The Media’s Effect on the Self Esteem of Black Children

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As a child I struggled with my self-esteem. There were a couple of reasons for this. The first was that my parents didn’t do a whole lot to foster a positive self-image within me. They didn’t have positive self-images of themselves; so it was impossible for them to teach it to me.

There are two major sources that help to build the self-image and self; one is the environment and culture you grow up in, the second is the media – the books, the magazines, the television programs, radio programs and movie entertainment that you consume on a daily basis.

ENVIRONMENT

In the absence of getting a positive self-image from my parents, I looked to my environment and television by default. I did not do this consciously, I was a child. Growing up in the late 70s and early 80s I could not help but notice and begin to mimic the self-hatred of those in my community.

Children in my school played the “dozens” by talking about each other on a daily basis. There was not a day that went by that I did not hear about how black was ugly, how my big “African looking” nose was ugly, how poor I looked because of my nappy hair. I was at times accused of being an “African booty scratcher” and on and on. At times I even participated in the cruel denigration of others for laughs. It’s no wonder I began to develop a negative self-image.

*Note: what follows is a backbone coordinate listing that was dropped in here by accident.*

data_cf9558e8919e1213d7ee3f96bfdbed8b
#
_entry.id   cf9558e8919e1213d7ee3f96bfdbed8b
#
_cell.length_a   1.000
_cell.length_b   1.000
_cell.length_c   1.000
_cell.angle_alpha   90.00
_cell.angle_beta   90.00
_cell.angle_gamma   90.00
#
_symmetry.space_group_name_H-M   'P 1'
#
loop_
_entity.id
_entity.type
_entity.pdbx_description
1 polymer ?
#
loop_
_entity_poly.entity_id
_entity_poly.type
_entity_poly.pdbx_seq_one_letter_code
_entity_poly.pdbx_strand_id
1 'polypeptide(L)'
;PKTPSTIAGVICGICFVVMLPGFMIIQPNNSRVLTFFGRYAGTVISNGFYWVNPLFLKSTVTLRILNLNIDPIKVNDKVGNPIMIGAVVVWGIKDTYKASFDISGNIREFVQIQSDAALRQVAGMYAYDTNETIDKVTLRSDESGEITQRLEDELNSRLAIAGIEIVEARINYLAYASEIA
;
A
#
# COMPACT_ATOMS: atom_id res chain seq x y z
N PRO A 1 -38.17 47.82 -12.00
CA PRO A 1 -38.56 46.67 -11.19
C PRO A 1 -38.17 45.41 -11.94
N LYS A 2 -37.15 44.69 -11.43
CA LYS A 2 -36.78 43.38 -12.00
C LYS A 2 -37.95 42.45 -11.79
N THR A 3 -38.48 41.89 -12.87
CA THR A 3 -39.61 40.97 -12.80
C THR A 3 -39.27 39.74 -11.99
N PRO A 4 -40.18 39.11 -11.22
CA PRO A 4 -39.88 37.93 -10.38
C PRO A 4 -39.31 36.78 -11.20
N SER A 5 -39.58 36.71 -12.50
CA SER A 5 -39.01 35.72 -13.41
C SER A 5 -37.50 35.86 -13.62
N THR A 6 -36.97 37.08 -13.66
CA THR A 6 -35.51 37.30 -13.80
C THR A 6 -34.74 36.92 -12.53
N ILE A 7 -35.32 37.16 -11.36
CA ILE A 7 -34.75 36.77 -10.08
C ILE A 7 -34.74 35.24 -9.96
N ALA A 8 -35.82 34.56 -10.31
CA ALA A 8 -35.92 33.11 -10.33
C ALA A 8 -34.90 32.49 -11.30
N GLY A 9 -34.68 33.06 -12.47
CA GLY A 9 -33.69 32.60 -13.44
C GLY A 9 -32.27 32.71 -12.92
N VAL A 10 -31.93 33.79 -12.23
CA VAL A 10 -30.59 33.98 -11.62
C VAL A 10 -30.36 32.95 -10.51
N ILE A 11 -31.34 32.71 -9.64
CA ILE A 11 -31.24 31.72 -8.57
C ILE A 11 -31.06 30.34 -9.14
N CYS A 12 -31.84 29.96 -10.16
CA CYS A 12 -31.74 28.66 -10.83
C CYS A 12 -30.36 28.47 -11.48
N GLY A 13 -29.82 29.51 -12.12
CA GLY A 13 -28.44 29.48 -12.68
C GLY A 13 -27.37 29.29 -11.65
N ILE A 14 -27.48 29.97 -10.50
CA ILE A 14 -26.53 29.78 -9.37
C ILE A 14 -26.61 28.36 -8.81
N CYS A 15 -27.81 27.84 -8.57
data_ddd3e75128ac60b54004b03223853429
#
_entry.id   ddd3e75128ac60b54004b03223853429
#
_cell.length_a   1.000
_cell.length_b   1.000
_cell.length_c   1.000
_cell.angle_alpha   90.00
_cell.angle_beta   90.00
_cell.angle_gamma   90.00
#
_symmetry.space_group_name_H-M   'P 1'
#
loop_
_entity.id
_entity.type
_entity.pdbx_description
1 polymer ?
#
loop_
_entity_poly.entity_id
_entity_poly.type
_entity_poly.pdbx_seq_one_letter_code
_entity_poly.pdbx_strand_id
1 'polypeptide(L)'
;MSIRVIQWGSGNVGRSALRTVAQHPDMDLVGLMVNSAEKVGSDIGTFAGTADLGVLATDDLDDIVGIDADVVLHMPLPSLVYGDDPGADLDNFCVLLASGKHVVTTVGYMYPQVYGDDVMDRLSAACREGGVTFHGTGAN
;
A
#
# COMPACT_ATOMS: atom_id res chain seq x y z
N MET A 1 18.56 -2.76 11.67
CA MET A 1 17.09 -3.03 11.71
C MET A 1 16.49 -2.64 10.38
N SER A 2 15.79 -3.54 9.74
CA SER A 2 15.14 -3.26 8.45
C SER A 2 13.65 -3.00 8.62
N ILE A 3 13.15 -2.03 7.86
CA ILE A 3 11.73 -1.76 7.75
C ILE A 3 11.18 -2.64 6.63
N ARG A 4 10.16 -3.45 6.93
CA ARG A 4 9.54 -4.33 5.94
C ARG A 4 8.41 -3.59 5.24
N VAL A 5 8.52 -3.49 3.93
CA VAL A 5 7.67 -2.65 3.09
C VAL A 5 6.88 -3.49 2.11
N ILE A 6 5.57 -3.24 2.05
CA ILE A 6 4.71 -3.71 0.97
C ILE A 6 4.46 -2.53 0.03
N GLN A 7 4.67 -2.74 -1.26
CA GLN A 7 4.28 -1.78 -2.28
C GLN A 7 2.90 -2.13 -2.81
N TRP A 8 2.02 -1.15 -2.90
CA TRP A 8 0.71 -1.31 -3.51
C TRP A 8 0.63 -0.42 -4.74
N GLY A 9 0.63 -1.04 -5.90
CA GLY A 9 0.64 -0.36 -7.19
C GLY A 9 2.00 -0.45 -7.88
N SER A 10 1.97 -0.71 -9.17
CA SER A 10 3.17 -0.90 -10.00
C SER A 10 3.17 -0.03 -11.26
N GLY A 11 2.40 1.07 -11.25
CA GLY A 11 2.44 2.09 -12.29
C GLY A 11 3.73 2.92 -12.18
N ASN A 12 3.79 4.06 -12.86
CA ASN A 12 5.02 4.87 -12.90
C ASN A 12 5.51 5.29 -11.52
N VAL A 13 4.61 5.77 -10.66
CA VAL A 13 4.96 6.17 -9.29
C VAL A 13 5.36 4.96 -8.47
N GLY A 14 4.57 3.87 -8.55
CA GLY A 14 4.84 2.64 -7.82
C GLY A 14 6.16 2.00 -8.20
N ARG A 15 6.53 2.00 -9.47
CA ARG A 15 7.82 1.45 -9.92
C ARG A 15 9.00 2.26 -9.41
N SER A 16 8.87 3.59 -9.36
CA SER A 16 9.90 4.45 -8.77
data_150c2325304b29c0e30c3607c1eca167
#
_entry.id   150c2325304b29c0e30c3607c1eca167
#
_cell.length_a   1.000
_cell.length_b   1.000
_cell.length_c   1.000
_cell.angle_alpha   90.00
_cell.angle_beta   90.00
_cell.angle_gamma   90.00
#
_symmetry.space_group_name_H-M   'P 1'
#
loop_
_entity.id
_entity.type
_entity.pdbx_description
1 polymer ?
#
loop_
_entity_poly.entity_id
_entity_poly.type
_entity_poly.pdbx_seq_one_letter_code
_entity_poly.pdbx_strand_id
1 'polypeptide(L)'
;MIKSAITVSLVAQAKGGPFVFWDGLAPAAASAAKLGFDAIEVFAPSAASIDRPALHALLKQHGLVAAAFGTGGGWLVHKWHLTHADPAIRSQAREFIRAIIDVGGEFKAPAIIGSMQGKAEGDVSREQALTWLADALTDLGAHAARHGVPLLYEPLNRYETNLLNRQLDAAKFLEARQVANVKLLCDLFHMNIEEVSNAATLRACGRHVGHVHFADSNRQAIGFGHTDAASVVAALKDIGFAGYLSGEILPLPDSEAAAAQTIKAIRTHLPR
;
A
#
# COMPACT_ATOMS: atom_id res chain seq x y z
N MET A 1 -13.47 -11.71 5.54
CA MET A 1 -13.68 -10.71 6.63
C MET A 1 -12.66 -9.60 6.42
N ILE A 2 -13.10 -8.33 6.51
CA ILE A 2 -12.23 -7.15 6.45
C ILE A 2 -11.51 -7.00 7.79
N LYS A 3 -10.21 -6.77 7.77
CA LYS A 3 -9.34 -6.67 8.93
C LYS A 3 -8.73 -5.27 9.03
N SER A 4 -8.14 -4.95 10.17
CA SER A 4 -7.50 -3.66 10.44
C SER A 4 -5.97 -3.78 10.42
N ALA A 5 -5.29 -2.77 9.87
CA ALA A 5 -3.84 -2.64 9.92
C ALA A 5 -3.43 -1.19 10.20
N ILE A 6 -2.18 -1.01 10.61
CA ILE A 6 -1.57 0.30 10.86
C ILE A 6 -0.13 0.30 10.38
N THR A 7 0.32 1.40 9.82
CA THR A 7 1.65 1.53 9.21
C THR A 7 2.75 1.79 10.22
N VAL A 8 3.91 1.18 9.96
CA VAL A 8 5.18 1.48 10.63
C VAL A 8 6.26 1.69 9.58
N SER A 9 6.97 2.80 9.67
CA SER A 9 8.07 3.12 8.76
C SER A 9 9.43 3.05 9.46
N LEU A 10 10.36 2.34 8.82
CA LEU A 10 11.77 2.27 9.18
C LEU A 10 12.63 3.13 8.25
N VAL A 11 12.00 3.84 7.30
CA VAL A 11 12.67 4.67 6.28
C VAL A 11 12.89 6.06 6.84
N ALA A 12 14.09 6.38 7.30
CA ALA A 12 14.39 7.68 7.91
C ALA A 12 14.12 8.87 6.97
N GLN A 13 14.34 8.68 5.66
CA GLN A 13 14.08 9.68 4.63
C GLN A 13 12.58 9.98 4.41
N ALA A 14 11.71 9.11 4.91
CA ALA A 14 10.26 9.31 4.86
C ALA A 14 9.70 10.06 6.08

Television Programs Your Mind copy

MEDIA

On the television, all my favorite television shows like the Dukes of Hazzard, Knight Rider, Man from Atlantis, The Incredible Hulk, Superman, etc. Were all shows about smart, handsome, heroic white men. Every show that I had ever seen with black people in them were comedies, cop shows, slave movies, or programs where the men acted like buffoons, snitches, or monsters – violent, brooding and self-destructive, and the women were the sexual objects of others, someone’s servant or an otherwise battered and damaged woman.

The positive images of my people were few and far between. Sure there was Bill Cosby and Sidney Poitier, but they were in only a few movies or television shows that I had access to and not on a daily basis like the other shows I was allowed to watch day in and day out.

In my favorite Disney and Looney Tunes movies and cartoons none of the characters looked like me and if they did they were negative caricatures of spooks, coons and pikinini looking children.

This onslaught of negative images coupled with living in an environment filled with people with poor self-image, where many people had outright rejected their indigenous African culture in favor of the white Euro-American standard, created within me a very negative view – of myself.

I hated my nose, I hated my hair. I did not think that I was handsome or that anyone would want to be my friend. I began to be lost in despair. As I grew older I still struggled though I was eventually able to come to terms with myself and to build up my own self esteem through counseling, self-study and self-transformation.